What is coronavirus and what precautions should people be taking?

An outbreak of hundreds of cases of coronavirus has resulted in at least 132 deaths, more than 6,000 cases and travel restrictions that are affecting millions of people in China.

The fifth case of the respiratory illness in the United States was confirmed in Arizona on Sunday. Other cases, all among travelers from China, were reported in California, Illinois and Washington state.

There are dozens of cases under investigation. What can people do to stay healthy?

WHAT IS CORONAVIRUS?

Human coronaviruses are common throughout the world, causing respiratory illnesses that result in runny noses, sore throats and coughs, according to the Centers for Disease Control and Prevention. The virus is named for nobs that protrude from its surface, making it resemble a crown, an expert said.

The virus family includes the common cold, as well as more serious illnesses such as SARS, which spread to dozens of countries, sickening more than 8,000 and killing 774 people before it was contained in 2003, according to the CDC. Also in the virus family is MERS, a respiratory illness that emerged in 2012 and is associated with a high mortality rate.

Now, scientists have identified a new coronavirus that was first confirmed in Wuhan, China. It can cause a more severe illness than a typical cold, according to Michael Ison, a professor of infectious diseases and organ transplantation at the Northwestern Feinberg School of Medicine.

To try to contain the outbreak, the Chinese government has ordered a travel lockdown in central China after about 260 cases were identified in Wuhan. More than 2,000 have been infected globally, according to a World Health Organization report.

WHAT ARE THE SYMPTOMS?

The virus can result in a runny nose, sore throat and cough, experts say. It can develop into a fever and lung infection that causes shortness of breath. People should see a doctor if they experience a worsening cough, experts said.

“The illness can start like a regular cold. You feel crummy,” Ison said.

Dr. Trish Perl, chief of infectious diseases at the University of Texas Southwestern, said patients have presented with fever, malaise and a dry cough.

Ison said there is a polymerase chain reaction test, or PCR test, available to identify the virus, but it is currently only available at the CDC. Officials expect labs run by state health departments, to be able to test people soon.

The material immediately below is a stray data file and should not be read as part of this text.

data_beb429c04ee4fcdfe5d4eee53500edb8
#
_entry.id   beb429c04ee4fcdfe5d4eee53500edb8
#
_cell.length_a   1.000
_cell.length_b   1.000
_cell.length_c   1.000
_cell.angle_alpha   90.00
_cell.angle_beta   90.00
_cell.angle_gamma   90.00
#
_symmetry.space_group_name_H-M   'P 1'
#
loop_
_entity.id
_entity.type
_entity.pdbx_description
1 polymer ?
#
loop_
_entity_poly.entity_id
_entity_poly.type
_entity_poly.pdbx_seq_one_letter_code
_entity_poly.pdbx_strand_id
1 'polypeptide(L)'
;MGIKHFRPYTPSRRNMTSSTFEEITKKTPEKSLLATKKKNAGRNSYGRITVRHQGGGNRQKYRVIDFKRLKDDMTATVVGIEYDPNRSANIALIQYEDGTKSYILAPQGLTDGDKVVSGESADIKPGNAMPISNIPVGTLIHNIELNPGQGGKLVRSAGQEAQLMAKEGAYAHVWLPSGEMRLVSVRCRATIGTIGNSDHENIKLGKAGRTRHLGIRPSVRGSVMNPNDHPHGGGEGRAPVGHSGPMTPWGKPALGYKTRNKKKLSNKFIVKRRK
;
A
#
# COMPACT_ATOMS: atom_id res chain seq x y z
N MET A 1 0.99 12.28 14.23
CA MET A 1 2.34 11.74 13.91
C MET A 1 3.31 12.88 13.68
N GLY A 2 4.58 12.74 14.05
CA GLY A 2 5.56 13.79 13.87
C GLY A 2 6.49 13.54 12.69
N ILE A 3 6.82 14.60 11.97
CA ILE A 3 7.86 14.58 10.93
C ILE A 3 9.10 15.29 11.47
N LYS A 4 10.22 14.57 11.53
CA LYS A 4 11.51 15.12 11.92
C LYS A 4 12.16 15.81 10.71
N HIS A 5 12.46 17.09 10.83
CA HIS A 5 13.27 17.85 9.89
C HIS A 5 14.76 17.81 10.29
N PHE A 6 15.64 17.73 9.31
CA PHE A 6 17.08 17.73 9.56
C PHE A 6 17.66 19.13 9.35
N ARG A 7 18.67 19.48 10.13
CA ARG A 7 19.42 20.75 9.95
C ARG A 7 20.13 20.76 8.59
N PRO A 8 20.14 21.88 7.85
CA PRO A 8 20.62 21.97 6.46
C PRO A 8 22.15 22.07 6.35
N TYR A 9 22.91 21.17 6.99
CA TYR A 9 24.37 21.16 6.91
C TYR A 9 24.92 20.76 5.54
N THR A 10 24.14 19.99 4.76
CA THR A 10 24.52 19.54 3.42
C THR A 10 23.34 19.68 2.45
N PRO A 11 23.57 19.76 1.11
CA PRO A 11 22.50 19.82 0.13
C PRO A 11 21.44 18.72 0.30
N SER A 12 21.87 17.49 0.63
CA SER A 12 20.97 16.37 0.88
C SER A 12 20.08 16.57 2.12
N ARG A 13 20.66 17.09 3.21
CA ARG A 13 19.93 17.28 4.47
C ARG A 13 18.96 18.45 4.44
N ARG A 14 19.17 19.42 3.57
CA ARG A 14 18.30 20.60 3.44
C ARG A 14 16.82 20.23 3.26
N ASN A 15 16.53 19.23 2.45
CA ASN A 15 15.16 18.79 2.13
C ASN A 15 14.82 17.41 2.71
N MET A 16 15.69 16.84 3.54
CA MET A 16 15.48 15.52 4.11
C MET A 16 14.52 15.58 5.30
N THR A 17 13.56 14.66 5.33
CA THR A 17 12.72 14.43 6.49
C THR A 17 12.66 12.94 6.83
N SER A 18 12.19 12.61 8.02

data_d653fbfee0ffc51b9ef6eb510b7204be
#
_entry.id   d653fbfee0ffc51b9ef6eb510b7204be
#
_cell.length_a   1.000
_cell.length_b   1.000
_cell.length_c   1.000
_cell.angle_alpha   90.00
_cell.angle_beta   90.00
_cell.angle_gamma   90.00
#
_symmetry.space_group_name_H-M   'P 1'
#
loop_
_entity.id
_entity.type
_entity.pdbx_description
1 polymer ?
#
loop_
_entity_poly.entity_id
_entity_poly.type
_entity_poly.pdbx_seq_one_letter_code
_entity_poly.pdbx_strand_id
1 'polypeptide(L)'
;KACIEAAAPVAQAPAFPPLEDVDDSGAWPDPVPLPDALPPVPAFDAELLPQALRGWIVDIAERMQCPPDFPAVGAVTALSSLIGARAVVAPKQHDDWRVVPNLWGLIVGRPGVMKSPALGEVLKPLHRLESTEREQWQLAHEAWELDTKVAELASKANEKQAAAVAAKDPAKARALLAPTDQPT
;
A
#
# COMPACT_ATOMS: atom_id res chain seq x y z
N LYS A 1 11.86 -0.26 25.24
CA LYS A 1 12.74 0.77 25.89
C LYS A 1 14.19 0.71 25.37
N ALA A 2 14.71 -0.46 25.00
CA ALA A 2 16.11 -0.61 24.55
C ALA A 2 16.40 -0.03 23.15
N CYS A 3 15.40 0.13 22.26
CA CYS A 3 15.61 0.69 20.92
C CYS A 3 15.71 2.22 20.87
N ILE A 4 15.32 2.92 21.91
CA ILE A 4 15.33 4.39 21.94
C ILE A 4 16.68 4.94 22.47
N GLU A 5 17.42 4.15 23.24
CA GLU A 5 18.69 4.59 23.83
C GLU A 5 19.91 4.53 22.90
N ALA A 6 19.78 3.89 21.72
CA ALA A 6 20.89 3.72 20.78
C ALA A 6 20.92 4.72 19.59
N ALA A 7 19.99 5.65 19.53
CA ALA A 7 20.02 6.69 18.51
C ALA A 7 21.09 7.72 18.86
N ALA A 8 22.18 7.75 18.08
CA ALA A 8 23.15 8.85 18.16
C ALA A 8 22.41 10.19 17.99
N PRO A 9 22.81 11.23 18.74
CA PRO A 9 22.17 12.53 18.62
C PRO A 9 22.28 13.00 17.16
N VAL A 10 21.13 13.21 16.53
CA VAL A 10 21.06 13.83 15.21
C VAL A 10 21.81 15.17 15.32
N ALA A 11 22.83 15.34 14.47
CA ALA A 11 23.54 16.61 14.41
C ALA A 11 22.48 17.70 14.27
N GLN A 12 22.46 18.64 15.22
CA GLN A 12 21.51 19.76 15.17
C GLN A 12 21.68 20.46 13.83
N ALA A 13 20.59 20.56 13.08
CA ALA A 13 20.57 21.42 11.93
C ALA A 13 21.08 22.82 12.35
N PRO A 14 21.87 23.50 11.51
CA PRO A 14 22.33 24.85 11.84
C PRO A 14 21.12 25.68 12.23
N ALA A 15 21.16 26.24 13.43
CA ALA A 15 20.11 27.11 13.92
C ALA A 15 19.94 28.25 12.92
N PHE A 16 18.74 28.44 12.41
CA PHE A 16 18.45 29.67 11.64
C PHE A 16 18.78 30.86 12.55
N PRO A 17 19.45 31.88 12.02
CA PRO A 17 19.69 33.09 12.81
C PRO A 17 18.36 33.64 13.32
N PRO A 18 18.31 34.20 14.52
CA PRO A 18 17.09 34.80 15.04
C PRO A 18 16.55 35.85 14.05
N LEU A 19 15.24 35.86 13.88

So far, the fatality rate from the new virus is relatively low and usually confined to the elderly or those with underlying medical condition, Ison said, but he noted that could change as more cases emerge.

HOW LIKELY ARE YOU TO GET IT?

Experts say the likelihood of Americans who haven’t recently traveled to China contracting the new virus is relatively low.

“We know how to control these viruses,” Perl said, though still cautioning that there is a lot scientists don’t yet know about the new virus. “There are control measures that people might find invasive, but really, we can control this.”

The CDC said this week that screening of travelers has expanded to 20 airports.

Doctors remind people that it’s flu season, and they should be taking precautions to avoid contracting a wide variety of illnesses.

“Everyone is fixated on the coronavirus but there is a relatively low number of cases,” Ison said. “There have been thousands of deaths already this year of influenza.”

WHAT PRECAUTIONS CAN YOU TAKE?

Experts remind people to make sure they are frequently washing their hands and not going to work if they start to show symptoms — not just to ward off the new coronavirus, but also the more common flu and other viruses.

“Use of just simple masks reduces transmission,” Perl said.

Doctors say it’s not too late to get a flu shot to ward off influenza, though it would not protect people from the new strain of coronavirus.

There are no approved treatments for the new coronavirus, Ison said. It is either cleared by the patient’s immune system and they recover, or the patient dies of the infection.

“If they can continue doing simple things … that’s going to help,” Perl said.

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